A North American staple: Pumpkin

American Indians introduced the Colonists to a large orange squash with origins in Central and South America — the pumpkin. American Indians had used the pumpkin for food and medicine for centuries.

After being introduced to the pumpkin, the Colonists made the first pumpkin pies by filling a de-seeded pumpkin with milk, spices and honey and baking the “pie” in hot ashes. Stewed pumpkin was also a popular Colonial dish. The pumpkin provided much needed vitamin A, iron and potassium to the limited Colonial diets.

Today, the top pumpkin growing states are Illinois, Ohio, Pennsylvania and California. Pumpkins are primarily grown for processing into cans of pumpkin puree. A small number of farms also grow pumpkins for ornamental sales.

Pumpkins flesh can be roasted and eaten like other winter squash such as blue hubbard, acorn and butternut squash. In addition to using the flesh of the pumpkin, the seeds of the pumpkin can be cleaned and roasted in the oven for a crispy and delicious snack.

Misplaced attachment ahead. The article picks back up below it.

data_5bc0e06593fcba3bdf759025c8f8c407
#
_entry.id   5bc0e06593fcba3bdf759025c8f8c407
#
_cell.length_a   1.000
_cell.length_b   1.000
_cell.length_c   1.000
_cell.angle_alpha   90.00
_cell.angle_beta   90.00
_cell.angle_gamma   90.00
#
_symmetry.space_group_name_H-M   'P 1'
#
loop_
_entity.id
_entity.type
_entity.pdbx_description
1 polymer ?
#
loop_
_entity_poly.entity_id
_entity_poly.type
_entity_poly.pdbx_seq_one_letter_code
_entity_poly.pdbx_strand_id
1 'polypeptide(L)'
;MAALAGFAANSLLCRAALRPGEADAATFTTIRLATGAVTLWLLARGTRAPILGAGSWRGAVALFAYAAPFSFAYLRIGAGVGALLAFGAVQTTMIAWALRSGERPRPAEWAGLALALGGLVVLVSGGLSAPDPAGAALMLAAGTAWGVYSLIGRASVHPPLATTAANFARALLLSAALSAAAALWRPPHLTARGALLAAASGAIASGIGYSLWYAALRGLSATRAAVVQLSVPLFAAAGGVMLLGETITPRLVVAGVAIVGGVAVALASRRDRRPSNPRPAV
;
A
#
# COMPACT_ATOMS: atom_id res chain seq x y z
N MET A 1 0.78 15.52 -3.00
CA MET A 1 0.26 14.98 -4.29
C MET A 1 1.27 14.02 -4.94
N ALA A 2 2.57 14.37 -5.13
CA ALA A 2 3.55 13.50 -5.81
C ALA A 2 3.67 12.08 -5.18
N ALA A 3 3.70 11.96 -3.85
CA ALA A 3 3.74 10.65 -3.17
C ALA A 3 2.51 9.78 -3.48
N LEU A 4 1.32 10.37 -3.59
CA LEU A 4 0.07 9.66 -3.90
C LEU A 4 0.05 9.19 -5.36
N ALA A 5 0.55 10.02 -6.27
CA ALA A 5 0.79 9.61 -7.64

Any pumpkin is edible, but the general rule of thumb is that the smaller the pumpkin, the sweeter and better for cooking the pumpkin is. Fall is the time of year to find pumpkins in the supermarkets and farmer’s market, and it’s certainly acceptable to purchase several pumpkins and store them in a cool, dry place like a basement or cellar.

Like other winter squash, pumpkins can be used for soups, breads, pies, stews, etc. It’s quite simple to prepare your own puree from a pumpkin. Cut a pumpkin in half. If you wish to roast the seeds, separate the seeds from the stringy pulp inside the pumpkin. Discard the pulp.

Peel and cut the pumpkin into chunks. Place the chunks in a large saucepan, cover with water and boil until the chunks are tender. After the chunks of pumpkin have cooled, puree them in a food processor or mash by hand. Puree can be used immediately or canned in a pressure cooker or frozen for later use. While store-bought canned pumpkin puree is suitable to use in pumpkin recipes, there is a better “fresh from the field” flavor in a vine-ripened pumpkin that is processed at home.

As you celebrate the holidays with your family, enjoy the goodness of a homegrown pumpkin. The pumpkin is a versatile vegetable that’s been a staple in the North American diet for many centuries.

Questions or comments about gardening? Contact Joleen at missourigardener@hotmail.com.

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